Conditions Critical Congenital Heart Disease
Critical congenital heart disease (CCHD) represents a group of heart defects that cause serious, life-threatening symptoms and requires intervention within the first days or first year of life. CCHD is often treatable if detected early. It can encompass abnormalities in the rhythm of the heart, as well as a wide array of structural heart problems. These problems can range from mild (never requiring cardiac surgery), to severe (requiring multiple different stages of open heart surgeries). CCHD can involve abnormal or absent chambers, holes in the heart, abnormal connections in the heart, and abnormalities in the function or squeeze of the heart. Most congenital heart conditions affect patients from childhood through adulthood.
Some babies affected with CCHD can look and act healthy at first, but within hours or days after birth they can have serious complications. Pulse oximetry newborn screening is a non-invasive test that measures how much oxygen is in the blood and can help to identify babies that may be affected with CCHD before they leave the newborn nursery. If detected early, infants affected with CCHD can often be treated and lead longer, healthier lives.
Information on specific critical congenital heart defects can be found on the Centers for Disease Control website.
How common is critical congenital heart disease?
Critical congenital heart disease is estimated to affect one out of every 4,800 babies born each year in the U.S.
Also known as
- Critical congenital heart defect
If your baby’s newborn screening result for critical congenital heart disease (CCHD) was out of the normal range, your baby’s doctor will be notified and further evaluation will take place before the baby leaves the hospital. It is important to remember that an out-of-range screening result does not necessarily mean that your baby has CCHD. An out-of-range result means that the baby’s test results showed low levels of oxygen in the blood, which can have many causes. However, since some babies do have the condition, it is very important that follow-up testing take place. Because the harmful effects of CCHD can develop shortly after birth, follow-up testing must be completed as soon as possible to determine whether or not your baby has a heart problem.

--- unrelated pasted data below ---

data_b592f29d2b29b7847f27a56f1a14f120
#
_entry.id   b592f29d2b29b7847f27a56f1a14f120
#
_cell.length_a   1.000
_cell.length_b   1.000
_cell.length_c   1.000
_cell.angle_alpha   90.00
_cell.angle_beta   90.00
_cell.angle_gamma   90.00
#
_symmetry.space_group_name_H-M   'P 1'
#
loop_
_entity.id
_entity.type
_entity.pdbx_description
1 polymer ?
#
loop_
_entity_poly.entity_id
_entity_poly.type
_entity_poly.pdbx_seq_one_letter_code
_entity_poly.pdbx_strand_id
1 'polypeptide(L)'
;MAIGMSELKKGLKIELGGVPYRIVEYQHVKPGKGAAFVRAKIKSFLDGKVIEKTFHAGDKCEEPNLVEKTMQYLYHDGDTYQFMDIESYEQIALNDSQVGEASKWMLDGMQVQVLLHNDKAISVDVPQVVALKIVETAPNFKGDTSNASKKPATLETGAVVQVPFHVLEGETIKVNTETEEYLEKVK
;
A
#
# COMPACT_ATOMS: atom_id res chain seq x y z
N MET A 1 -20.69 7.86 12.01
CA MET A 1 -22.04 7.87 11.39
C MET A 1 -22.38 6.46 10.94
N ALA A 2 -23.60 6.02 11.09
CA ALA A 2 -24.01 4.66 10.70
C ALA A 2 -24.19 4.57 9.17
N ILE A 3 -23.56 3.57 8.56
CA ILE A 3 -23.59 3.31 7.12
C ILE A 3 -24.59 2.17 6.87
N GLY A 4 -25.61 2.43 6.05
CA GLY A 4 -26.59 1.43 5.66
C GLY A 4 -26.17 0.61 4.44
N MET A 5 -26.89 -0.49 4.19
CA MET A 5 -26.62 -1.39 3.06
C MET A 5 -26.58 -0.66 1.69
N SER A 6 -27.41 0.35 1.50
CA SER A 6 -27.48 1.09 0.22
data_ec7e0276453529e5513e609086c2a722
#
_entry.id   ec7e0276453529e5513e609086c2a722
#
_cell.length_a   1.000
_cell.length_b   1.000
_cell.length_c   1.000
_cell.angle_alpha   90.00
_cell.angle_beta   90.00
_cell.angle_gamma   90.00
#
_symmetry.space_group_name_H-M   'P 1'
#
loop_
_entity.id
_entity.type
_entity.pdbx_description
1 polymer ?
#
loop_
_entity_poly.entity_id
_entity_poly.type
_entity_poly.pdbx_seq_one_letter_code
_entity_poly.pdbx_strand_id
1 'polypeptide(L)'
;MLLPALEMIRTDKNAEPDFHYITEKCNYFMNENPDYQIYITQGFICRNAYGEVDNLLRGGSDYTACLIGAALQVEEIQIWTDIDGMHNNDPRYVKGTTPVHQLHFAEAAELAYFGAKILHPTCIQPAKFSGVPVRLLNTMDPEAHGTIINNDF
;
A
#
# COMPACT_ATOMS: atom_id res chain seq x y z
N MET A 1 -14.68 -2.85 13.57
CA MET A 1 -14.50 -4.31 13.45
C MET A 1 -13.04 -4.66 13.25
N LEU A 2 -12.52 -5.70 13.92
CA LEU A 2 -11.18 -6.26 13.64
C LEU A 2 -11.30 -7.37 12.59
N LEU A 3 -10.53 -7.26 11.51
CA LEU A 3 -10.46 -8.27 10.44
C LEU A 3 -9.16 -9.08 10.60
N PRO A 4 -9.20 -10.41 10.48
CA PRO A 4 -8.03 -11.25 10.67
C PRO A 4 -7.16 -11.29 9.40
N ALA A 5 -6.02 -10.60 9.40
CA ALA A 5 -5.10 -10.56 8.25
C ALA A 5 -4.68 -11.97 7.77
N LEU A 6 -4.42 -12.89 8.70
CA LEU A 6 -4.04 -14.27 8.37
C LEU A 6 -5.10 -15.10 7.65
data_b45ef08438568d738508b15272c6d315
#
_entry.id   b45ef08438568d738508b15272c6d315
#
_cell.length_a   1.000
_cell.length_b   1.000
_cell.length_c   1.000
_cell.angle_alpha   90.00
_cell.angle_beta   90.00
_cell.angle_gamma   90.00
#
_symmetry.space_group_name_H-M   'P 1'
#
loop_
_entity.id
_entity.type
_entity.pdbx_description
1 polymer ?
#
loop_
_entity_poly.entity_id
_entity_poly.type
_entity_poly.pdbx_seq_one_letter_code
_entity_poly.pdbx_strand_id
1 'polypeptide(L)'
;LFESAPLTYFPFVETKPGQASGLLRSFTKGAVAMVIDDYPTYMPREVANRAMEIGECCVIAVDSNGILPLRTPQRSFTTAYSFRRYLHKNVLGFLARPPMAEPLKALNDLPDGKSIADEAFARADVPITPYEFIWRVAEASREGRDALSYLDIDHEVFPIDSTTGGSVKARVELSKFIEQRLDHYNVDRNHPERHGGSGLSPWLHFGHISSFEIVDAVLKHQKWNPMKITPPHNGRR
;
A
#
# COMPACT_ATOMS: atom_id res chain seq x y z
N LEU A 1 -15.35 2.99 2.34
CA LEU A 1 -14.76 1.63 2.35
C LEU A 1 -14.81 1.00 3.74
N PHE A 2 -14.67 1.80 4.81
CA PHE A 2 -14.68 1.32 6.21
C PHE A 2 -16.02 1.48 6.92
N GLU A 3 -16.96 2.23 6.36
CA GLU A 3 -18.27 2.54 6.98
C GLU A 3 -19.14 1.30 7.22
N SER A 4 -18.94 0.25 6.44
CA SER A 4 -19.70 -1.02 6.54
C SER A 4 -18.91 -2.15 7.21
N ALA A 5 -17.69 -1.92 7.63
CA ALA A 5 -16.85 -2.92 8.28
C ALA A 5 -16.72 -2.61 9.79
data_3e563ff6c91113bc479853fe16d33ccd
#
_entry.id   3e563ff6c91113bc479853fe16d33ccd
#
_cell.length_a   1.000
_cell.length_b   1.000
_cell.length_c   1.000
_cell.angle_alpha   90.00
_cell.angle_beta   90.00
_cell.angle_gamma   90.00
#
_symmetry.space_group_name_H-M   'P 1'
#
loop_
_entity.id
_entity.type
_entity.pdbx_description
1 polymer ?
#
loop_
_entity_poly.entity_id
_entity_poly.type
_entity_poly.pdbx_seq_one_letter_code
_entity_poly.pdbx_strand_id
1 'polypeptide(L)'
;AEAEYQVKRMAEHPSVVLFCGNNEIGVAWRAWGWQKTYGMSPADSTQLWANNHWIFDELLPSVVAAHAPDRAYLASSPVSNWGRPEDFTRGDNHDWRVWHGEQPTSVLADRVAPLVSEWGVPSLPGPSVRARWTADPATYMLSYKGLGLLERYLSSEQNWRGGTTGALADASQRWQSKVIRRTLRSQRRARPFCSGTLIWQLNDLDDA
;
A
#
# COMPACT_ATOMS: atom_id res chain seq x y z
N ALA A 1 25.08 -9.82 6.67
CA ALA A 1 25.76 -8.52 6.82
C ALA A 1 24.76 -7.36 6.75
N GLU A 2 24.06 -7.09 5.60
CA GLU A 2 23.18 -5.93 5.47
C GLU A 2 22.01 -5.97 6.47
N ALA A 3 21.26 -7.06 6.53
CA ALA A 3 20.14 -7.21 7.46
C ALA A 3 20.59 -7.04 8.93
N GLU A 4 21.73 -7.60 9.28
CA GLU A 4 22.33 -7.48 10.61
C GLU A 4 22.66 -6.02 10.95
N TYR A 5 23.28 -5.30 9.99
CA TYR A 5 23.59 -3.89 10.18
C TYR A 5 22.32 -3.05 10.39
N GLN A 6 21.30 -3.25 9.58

The baby’s doctor might recommend that the baby get screened with pulse oximetry again, will do a complete clinical assessment, or have more specific tests, like an echocardiogram (an ultrasound picture of the heart), EKG (electrocardiogram), or chest x-ray to diagnose CCHD.
Heart Smart: CCHD Screening for Parents (in Arabic)
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About Critical Congenital Heart Disease
Signs of critical congenital heart disease in infants include:
- Loss of healthy skin color
- Cyanosis (a bluish tint to the skin, lips, and fingernails)
- Rapid or troubled breathing
- Swelling or puffiness in the face, hands, feet, legs, or areas around the eyes
- Shortness of breath or tires easily during feedings
- Sweating around the head, especially during feeding
- Poor weight gain
Treatment for critical congenital heart disease (CCHD) depends on the type of heart defect present. If a CCHD is detected, you will meet with a pediatric cardiologist to talk about the findings and treatment options. Most heart defects can be corrected or improved with surgery, procedures and/or medications. The following are a few of the more common treatments used.
Catheter procedures are easier and less invasive than surgery. This procedure involves threading a long tube, called a catheter, through the blood vessels to the heart. This allows the doctor to take measurements and repair the problem in the heart. Catheter procedures are used to repair simple heart defects, and the process varies with each defect.
Surgery may be necessary if the heart defect cannot be fixed using catheter procedures. Sometimes one surgery is enough to repair the defect, but occasionally several surgeries are needed to fix the problem. Cardiac surgeons can use surgery to close holes in the heart, repair heart valves, widen arteries or openings to the heart valves, and repair other complex defects.